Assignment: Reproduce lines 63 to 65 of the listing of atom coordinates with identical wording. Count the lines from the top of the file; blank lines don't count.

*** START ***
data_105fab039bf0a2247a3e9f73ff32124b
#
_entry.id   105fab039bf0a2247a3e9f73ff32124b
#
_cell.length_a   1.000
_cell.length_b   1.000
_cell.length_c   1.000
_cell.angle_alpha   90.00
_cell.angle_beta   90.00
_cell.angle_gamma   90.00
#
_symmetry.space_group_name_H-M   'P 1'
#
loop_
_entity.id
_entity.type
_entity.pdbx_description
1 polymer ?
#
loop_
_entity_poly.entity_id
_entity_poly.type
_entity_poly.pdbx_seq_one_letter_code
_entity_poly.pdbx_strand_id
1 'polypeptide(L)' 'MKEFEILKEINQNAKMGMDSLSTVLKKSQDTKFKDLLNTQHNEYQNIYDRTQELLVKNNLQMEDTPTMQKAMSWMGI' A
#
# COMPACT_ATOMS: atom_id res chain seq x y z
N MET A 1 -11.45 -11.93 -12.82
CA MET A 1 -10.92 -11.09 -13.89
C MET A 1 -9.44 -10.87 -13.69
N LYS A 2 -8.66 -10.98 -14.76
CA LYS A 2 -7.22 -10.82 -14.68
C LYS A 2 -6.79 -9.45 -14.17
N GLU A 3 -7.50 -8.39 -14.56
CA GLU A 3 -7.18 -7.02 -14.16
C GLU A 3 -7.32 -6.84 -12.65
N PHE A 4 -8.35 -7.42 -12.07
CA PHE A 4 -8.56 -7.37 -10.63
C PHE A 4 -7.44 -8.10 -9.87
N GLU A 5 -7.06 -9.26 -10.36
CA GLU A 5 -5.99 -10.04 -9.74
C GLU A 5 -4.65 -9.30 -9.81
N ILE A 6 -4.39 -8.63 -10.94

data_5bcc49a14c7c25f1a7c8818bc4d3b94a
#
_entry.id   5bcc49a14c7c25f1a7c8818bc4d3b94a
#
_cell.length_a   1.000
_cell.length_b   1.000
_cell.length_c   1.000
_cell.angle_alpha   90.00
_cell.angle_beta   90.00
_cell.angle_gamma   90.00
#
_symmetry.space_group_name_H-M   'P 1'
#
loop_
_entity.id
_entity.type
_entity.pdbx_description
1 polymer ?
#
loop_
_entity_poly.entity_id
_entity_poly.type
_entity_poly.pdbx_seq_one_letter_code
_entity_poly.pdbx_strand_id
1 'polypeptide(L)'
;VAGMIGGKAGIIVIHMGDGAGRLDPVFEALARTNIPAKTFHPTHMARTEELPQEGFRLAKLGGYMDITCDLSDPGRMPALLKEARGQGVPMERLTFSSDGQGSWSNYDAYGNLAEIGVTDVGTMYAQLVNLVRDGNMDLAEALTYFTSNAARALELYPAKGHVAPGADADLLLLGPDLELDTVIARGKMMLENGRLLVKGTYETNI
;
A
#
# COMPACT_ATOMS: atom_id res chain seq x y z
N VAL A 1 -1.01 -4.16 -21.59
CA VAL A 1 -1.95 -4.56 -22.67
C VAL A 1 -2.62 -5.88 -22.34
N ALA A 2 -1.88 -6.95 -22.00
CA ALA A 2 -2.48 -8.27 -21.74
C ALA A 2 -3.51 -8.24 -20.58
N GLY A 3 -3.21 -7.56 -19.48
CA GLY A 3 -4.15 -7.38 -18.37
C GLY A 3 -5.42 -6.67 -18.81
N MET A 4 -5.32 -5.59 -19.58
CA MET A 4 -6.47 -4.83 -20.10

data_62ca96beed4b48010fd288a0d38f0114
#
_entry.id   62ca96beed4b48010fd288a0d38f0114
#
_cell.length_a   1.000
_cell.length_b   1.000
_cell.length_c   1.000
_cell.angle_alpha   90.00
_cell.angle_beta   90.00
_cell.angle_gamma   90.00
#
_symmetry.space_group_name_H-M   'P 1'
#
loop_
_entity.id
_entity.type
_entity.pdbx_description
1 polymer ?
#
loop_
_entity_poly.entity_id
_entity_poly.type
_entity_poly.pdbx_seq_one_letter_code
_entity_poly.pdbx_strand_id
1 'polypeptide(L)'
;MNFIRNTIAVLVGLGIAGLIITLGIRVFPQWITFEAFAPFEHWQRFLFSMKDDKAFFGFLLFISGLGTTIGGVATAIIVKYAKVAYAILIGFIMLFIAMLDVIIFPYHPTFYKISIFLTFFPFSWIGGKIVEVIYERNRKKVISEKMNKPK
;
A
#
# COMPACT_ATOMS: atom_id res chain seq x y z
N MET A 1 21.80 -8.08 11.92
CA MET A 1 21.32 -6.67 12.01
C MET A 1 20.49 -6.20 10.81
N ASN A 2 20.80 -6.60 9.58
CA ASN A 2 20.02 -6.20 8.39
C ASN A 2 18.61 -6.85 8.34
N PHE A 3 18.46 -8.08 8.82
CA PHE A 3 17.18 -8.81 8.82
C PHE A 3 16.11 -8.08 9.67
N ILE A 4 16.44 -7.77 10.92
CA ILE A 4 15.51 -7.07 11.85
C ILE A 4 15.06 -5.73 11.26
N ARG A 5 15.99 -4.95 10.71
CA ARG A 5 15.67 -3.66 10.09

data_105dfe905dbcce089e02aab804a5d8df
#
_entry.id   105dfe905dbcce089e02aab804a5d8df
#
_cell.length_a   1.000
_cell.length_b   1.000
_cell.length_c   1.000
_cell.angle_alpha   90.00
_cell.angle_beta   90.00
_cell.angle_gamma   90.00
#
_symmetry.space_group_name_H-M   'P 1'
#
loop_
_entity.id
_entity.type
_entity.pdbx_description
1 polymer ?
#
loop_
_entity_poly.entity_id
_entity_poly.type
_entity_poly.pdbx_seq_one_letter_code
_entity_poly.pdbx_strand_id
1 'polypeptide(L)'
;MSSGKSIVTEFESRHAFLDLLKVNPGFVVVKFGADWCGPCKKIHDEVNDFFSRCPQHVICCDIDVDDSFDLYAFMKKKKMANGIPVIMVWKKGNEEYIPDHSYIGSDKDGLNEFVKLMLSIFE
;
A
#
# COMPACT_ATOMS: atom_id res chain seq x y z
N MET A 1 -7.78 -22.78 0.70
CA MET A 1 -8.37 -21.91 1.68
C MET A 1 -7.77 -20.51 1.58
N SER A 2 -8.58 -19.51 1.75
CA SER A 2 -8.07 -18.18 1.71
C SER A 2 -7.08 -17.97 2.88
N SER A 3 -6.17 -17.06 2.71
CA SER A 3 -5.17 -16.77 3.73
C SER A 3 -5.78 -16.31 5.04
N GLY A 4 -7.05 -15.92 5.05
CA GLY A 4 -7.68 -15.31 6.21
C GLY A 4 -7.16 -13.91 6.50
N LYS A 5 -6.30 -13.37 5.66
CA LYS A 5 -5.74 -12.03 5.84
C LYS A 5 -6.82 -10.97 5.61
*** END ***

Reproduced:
loop_
_entity_poly.entity_id
_entity_poly.type